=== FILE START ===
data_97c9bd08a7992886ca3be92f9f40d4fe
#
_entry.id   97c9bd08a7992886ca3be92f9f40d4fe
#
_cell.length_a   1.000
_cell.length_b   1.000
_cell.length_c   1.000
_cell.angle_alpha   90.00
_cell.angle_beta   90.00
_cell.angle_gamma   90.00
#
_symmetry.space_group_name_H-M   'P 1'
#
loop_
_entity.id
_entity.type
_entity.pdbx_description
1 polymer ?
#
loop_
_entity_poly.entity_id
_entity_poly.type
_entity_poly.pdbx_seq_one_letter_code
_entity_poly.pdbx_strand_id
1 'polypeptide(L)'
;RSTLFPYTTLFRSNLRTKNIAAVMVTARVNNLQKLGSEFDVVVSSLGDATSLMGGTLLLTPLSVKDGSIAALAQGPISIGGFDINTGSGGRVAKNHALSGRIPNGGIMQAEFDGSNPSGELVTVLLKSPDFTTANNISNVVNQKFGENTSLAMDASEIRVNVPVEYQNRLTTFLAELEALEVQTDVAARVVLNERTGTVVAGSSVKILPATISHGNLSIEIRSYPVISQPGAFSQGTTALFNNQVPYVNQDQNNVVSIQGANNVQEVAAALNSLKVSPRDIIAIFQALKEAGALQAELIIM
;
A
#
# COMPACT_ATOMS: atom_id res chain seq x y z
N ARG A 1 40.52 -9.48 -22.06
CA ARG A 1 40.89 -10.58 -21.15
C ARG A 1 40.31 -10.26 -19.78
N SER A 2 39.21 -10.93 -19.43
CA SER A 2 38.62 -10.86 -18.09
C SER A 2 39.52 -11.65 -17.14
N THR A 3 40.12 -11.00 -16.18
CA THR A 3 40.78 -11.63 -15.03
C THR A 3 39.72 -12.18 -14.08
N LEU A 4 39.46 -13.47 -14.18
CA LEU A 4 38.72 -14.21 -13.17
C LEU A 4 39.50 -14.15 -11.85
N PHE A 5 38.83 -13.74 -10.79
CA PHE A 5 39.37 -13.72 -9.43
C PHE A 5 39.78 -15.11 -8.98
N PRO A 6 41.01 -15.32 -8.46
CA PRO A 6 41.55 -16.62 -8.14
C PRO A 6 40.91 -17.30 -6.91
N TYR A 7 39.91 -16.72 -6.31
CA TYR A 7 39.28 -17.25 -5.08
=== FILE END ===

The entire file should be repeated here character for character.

data_97c9bd08a7992886ca3be92f9f40d4fe
#
_entry.id   97c9bd08a7992886ca3be92f9f40d4fe
#
_cell.length_a   1.000
_cell.length_b   1.000
_cell.length_c   1.000
_cell.angle_alpha   90.00
_cell.angle_beta   90.00
_cell.angle_gamma   90.00
#
_symmetry.space_group_name_H-M   'P 1'
#
loop_
_entity.id
_entity.type
_entity.pdbx_description
1 polymer ?
#
loop_
_entity_poly.entity_id
_entity_poly.type
_entity_poly.pdbx_seq_one_letter_code
_entity_poly.pdbx_strand_id
1 'polypeptide(L)'
;RSTLFPYTTLFRSNLRTKNIAAVMVTARVNNLQKLGSEFDVVVSSLGDATSLMGGTLLLTPLSVKDGSIAALAQGPISIGGFDINTGSGGRVAKNHALSGRIPNGGIMQAEFDGSNPSGELVTVLLKSPDFTTANNISNVVNQKFGENTSLAMDASEIRVNVPVEYQNRLTTFLAELEALEVQTDVAARVVLNERTGTVVAGSSVKILPATISHGNLSIEIRSYPVISQPGAFSQGTTALFNNQVPYVNQDQNNVVSIQGANNVQEVAAALNSLKVSPRDIIAIFQALKEAGALQAELIIM
;
A
#
# COMPACT_ATOMS: atom_id res chain seq x y z
N ARG A 1 40.52 -9.48 -22.06
CA ARG A 1 40.89 -10.58 -21.15
C ARG A 1 40.31 -10.26 -19.78
N SER A 2 39.21 -10.93 -19.43
CA SER A 2 38.62 -10.86 -18.09
C SER A 2 39.52 -11.65 -17.14
N THR A 3 40.12 -11.00 -16.18
CA THR A 3 40.78 -11.63 -15.03
C THR A 3 39.72 -12.18 -14.08
N LEU A 4 39.46 -13.47 -14.18
CA LEU A 4 38.72 -14.21 -13.17
C LEU A 4 39.50 -14.15 -11.85
N PHE A 5 38.83 -13.74 -10.79
CA PHE A 5 39.37 -13.72 -9.43
C PHE A 5 39.78 -15.11 -8.98
N PRO A 6 41.01 -15.32 -8.46
CA PRO A 6 41.55 -16.62 -8.14
C PRO A 6 40.91 -17.30 -6.91
N TYR A 7 39.91 -16.72 -6.31
CA TYR A 7 39.28 -17.25 -5.08